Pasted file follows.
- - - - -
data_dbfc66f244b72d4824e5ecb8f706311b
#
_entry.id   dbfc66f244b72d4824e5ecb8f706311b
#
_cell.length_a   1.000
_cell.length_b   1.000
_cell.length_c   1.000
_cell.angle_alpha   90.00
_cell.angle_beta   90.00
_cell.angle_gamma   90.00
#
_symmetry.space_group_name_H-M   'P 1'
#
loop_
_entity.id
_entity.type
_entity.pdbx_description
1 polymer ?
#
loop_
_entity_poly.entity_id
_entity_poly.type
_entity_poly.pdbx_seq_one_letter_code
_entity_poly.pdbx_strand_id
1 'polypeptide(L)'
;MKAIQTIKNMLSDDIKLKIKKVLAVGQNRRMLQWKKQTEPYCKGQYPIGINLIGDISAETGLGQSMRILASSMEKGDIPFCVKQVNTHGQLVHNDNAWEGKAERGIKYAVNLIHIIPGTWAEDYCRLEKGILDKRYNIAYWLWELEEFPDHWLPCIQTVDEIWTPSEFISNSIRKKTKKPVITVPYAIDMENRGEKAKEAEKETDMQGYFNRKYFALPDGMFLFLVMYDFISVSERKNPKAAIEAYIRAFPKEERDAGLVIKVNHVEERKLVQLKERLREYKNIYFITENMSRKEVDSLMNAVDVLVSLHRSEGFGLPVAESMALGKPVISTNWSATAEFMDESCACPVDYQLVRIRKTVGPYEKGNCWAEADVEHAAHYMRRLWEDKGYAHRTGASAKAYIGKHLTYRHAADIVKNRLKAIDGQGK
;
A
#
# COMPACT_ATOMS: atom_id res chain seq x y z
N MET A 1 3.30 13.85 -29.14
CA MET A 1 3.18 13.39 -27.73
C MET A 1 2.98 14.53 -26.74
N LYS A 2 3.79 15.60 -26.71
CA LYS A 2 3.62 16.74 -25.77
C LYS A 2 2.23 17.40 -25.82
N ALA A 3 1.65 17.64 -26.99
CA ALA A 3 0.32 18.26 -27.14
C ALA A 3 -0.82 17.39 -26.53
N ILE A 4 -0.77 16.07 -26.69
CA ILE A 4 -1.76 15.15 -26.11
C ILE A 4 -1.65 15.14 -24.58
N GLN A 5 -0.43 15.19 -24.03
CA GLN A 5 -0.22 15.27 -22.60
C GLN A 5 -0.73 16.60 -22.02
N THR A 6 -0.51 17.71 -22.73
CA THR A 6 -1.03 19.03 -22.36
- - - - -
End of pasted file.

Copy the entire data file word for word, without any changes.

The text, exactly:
data_dbfc66f244b72d4824e5ecb8f706311b
#
_entry.id   dbfc66f244b72d4824e5ecb8f706311b
#
_cell.length_a   1.000
_cell.length_b   1.000
_cell.length_c   1.000
_cell.angle_alpha   90.00
_cell.angle_beta   90.00
_cell.angle_gamma   90.00
#
_symmetry.space_group_name_H-M   'P 1'
#
loop_
_entity.id
_entity.type
_entity.pdbx_description
1 polymer ?
#
loop_
_entity_poly.entity_id
_entity_poly.type
_entity_poly.pdbx_seq_one_letter_code
_entity_poly.pdbx_strand_id
1 'polypeptide(L)'
;MKAIQTIKNMLSDDIKLKIKKVLAVGQNRRMLQWKKQTEPYCKGQYPIGINLIGDISAETGLGQSMRILASSMEKGDIPFCVKQVNTHGQLVHNDNAWEGKAERGIKYAVNLIHIIPGTWAEDYCRLEKGILDKRYNIAYWLWELEEFPDHWLPCIQTVDEIWTPSEFISNSIRKKTKKPVITVPYAIDMENRGEKAKEAEKETDMQGYFNRKYFALPDGMFLFLVMYDFISVSERKNPKAAIEAYIRAFPKEERDAGLVIKVNHVEERKLVQLKERLREYKNIYFITENMSRKEVDSLMNAVDVLVSLHRSEGFGLPVAESMALGKPVISTNWSATAEFMDESCACPVDYQLVRIRKTVGPYEKGNCWAEADVEHAAHYMRRLWEDKGYAHRTGASAKAYIGKHLTYRHAADIVKNRLKAIDGQGK
;
A
#
# COMPACT_ATOMS: atom_id res chain seq x y z
N MET A 1 3.30 13.85 -29.14
CA MET A 1 3.18 13.39 -27.73
C MET A 1 2.98 14.53 -26.74
N LYS A 2 3.79 15.60 -26.71
CA LYS A 2 3.62 16.74 -25.77
C LYS A 2 2.23 17.40 -25.82
N ALA A 3 1.65 17.64 -26.99
CA ALA A 3 0.32 18.26 -27.14
C ALA A 3 -0.82 17.39 -26.53
N ILE A 4 -0.77 16.07 -26.69
CA ILE A 4 -1.76 15.15 -26.11
C ILE A 4 -1.65 15.14 -24.58
N GLN A 5 -0.43 15.19 -24.03
CA GLN A 5 -0.22 15.27 -22.60
C GLN A 5 -0.73 16.60 -22.02
N THR A 6 -0.51 17.71 -22.73
CA THR A 6 -1.03 19.03 -22.36